The uninhabited Isle of Staffa is renowned for its striking geology and the iconic Fingal’s Cave. It has occupied a prominent position in the popular and artistic imagination since the late 18th century, when it became a focus for Romantic tourism inspiring works of music, art and literature by some of Europe’s most important cultural figures. However, there is a surprising dearth of scholarly research and what little exists focuses on the island’s striking geology and associated cultural representations. There have been very few studies of the island’s archaeology, landscape history and materiality.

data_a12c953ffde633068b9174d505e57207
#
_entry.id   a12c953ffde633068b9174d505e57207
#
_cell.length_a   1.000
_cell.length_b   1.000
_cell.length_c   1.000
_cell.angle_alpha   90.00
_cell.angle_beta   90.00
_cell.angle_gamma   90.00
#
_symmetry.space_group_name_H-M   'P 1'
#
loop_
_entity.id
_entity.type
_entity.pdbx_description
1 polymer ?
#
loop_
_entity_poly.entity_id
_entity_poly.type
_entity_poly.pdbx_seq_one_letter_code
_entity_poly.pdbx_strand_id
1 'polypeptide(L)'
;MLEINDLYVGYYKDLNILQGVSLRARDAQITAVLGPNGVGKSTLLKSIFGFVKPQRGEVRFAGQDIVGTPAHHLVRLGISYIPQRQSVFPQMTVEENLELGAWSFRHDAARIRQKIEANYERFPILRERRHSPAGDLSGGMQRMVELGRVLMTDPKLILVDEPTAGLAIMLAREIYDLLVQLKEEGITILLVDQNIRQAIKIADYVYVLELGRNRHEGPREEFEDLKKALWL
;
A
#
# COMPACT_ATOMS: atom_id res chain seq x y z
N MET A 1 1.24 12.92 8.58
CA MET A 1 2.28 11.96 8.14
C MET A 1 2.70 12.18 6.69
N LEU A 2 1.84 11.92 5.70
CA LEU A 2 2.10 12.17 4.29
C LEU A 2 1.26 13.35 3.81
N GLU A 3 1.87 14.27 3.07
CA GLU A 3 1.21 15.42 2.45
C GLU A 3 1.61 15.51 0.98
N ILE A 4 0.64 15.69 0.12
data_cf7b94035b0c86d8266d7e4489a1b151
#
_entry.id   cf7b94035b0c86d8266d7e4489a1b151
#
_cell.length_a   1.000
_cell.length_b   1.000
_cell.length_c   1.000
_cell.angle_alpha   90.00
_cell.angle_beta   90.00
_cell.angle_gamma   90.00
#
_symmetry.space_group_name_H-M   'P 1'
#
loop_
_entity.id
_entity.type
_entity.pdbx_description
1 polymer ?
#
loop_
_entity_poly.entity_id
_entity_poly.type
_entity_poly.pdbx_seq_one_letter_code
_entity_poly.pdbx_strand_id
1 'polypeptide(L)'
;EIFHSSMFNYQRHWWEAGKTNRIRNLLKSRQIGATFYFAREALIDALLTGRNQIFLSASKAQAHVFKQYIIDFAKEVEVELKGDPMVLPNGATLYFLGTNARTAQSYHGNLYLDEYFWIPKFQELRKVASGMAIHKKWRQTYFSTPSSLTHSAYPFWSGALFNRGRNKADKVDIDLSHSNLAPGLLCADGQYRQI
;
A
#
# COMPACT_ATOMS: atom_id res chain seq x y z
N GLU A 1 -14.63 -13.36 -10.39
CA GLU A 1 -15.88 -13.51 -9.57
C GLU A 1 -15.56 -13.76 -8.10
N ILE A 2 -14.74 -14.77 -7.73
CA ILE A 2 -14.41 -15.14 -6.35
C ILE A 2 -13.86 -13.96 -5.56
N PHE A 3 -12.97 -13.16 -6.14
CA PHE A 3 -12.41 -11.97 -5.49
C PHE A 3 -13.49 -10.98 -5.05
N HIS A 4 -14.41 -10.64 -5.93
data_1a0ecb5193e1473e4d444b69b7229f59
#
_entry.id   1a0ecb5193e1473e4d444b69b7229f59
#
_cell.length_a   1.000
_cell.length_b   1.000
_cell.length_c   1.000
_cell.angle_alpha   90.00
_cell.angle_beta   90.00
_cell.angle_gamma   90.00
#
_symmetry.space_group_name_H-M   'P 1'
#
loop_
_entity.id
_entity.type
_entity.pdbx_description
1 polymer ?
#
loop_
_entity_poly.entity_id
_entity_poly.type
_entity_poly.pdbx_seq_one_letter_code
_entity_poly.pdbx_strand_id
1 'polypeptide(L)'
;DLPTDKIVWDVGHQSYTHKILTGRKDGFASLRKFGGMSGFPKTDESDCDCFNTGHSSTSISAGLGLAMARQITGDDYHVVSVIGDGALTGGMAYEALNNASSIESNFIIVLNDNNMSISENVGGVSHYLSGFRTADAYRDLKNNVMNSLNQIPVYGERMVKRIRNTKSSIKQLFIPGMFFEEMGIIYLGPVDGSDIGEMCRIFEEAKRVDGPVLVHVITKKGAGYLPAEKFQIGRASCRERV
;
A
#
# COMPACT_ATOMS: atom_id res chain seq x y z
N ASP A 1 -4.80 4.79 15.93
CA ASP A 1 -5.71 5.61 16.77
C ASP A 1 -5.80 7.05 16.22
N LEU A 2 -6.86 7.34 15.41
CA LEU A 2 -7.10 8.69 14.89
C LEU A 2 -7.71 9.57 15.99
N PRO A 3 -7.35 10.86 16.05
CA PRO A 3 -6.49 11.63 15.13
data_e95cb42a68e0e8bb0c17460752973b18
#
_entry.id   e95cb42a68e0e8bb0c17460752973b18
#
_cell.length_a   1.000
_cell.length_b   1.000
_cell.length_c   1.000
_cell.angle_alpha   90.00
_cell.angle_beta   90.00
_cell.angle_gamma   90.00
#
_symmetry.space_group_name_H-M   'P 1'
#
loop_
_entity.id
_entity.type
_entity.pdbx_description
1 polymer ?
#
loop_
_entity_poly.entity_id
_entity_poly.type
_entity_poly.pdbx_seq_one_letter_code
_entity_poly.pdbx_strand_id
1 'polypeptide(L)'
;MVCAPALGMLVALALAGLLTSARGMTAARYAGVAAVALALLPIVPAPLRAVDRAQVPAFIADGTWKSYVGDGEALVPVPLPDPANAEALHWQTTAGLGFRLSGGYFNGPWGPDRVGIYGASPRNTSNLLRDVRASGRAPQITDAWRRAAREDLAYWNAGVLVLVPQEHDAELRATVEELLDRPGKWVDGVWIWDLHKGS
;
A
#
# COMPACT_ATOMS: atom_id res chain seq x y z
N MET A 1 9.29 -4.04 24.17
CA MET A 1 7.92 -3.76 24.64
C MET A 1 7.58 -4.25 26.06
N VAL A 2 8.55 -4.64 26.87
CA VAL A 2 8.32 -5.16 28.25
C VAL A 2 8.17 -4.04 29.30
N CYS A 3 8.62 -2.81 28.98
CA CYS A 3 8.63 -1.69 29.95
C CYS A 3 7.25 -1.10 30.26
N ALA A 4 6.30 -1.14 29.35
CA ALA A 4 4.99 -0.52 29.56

The inter-disciplinary Historical Archaeology Research Project on Staffa (HARPS) has deployed archaeological research, 3D visualisation and acoustic modelling to investigate the rich history of human engagement on the island.
In this lecture Sian Jones will discuss the preliminary results of this collaborative research project, involving Glasgow School of Art, the National Trust for Scotland, the University of Stirling and the University of Glasgow.